If you are heading to the beach, but returning back this same way, stay straight to see the cemetery first and catch the service buildings on the way back from the beach. I was planning to hike all the way to Sea Camp Beach, so I took a left and walked the service building road in a clockwise direction.

Once making a left and walking down what is technically Coleman Road, you will find four large houses, three on your right and one on the left. Unless noted, all were built around 1900 and renovated in the 1970s. The houses to your right were originally, in order, a white male workers’ dormitory, the dairy manager’s house, and another white male workers’ dormitory (ca. 1890). The building on the left, towards the end of the road, was the dining hall, though I am not sure if this was for the white or black worker. There were originally two dining halls and a recreation building, but what you see is all that remains today.

White male dormitory (ca. 1900) at the Dungeness Service Village on Cumberland Island

White male dormitory (ca. 1900) at the Dungeness Service Village on Cumberland Island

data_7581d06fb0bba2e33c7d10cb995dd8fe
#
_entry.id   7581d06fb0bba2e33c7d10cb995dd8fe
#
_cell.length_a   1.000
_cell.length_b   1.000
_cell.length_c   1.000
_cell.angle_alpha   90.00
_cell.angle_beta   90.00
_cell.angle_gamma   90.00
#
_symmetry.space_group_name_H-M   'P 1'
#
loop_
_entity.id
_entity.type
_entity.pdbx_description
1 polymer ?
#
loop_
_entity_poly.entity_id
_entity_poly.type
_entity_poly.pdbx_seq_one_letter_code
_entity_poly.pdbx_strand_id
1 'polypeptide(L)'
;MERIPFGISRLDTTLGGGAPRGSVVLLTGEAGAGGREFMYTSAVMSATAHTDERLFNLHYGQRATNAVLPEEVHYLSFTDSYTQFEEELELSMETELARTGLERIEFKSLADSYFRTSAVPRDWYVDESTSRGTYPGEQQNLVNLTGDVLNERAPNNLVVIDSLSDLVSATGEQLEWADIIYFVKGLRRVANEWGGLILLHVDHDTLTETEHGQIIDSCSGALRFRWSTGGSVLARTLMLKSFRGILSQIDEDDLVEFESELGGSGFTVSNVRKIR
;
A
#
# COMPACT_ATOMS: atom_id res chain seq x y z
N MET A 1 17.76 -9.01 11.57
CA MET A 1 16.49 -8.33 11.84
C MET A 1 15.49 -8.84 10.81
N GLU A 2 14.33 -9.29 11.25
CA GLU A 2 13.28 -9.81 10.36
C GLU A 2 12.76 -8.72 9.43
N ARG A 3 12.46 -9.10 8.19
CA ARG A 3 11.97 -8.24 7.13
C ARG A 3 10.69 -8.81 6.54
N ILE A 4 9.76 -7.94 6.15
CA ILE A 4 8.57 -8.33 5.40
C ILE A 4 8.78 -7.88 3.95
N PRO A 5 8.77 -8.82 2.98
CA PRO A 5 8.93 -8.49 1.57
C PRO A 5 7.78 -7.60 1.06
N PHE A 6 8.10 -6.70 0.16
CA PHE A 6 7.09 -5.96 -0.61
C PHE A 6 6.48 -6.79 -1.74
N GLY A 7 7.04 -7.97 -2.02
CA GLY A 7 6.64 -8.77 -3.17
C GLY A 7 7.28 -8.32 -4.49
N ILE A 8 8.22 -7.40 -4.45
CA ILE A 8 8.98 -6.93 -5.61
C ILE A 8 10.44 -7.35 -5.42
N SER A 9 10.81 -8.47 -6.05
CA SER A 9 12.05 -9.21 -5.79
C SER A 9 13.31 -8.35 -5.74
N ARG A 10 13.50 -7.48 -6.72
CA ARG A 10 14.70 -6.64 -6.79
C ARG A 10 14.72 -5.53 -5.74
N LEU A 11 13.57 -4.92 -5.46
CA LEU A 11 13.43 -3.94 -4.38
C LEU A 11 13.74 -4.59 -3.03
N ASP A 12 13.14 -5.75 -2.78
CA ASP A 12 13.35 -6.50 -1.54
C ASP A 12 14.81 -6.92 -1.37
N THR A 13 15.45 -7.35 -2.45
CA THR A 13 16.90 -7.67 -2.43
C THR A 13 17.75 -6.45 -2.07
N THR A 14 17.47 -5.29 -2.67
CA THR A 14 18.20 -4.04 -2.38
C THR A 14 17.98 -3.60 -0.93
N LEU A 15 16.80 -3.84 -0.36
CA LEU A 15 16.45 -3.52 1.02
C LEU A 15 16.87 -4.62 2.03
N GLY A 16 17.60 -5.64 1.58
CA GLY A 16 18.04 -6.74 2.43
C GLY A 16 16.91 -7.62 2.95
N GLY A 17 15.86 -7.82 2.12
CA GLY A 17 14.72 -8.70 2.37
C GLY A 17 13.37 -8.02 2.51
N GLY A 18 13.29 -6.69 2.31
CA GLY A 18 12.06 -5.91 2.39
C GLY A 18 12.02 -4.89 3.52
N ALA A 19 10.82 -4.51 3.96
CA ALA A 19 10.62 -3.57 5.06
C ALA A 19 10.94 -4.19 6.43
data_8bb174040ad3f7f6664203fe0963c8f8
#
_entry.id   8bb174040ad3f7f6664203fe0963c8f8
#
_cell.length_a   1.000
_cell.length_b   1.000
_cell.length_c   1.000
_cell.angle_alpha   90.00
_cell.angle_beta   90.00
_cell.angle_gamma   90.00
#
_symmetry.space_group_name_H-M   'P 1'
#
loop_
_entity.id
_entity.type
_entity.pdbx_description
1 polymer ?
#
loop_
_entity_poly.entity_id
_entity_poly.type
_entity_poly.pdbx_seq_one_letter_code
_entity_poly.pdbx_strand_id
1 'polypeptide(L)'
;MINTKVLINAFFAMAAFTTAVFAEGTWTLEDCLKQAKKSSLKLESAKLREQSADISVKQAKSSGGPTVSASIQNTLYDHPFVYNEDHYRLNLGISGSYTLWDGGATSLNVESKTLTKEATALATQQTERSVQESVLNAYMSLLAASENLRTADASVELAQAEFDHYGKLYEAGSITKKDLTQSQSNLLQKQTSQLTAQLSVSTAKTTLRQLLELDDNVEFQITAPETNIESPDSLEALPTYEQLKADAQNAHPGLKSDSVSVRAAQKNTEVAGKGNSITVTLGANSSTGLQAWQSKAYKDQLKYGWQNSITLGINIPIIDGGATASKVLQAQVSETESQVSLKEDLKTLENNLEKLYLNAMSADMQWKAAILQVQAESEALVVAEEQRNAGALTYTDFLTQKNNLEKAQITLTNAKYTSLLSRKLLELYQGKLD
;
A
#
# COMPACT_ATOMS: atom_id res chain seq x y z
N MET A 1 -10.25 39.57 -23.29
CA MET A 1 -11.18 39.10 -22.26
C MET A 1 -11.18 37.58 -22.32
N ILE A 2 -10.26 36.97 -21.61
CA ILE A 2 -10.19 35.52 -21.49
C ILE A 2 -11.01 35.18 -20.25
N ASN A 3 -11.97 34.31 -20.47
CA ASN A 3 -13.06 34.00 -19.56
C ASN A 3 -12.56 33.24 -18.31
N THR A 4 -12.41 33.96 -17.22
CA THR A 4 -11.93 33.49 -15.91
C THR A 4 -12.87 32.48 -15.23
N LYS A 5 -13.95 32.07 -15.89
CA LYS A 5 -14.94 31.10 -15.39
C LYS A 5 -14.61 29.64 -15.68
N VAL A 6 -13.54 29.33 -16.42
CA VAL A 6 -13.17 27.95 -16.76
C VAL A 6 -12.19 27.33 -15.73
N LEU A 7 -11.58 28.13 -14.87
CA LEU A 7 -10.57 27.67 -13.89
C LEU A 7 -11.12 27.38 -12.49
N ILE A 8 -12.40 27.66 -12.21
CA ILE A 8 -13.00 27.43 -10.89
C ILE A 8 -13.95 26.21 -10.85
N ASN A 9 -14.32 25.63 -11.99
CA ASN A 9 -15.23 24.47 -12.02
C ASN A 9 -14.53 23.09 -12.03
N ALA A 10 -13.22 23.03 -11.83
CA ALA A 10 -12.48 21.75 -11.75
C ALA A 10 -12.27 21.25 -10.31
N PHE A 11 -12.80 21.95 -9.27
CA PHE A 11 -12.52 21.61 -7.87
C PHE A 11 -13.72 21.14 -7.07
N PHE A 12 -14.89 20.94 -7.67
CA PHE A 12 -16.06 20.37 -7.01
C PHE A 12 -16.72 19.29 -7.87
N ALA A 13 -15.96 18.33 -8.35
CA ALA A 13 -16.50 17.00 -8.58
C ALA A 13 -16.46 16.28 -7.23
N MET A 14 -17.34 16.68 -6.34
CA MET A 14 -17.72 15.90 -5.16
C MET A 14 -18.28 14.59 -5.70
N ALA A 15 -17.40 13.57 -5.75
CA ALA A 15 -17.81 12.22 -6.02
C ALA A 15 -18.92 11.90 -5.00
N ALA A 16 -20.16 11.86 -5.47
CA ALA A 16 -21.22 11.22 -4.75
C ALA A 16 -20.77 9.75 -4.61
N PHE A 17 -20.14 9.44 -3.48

Dairy manager's house (ca. 1900) at the Dungeness Service Village on Cumberland Island

Dairy manager’s house (ca. 1900) at the Dungeness Service Village on Cumberland Island

White Male Dormitory (ca. 1890) at the Dungeness Service Village on Cumberland Island

White Male Dormitory (ca. 1890) at the Dungeness Service Village on Cumberland Island

Dining Hall (ca. 1900) at the Dungeness Service Village on Cumberland Island

Dining Hall (ca. 1900) at the Dungeness Service Village on Cumberland Island

The road comes to a T-intersection at the far end of the loop. Take a left to get back to Dungeness or Sea Camp ferry docks; take a right to continue around the service building loop road. A long building sits to your right. This was the black male workers’ dormitory. From the road all you can see is its side, so feel free to roam the grounds for a better view. If you are wondering why there are no female dorms, females were house servants and would have lived in the servants’ quarters of one of the Carnegie mansions.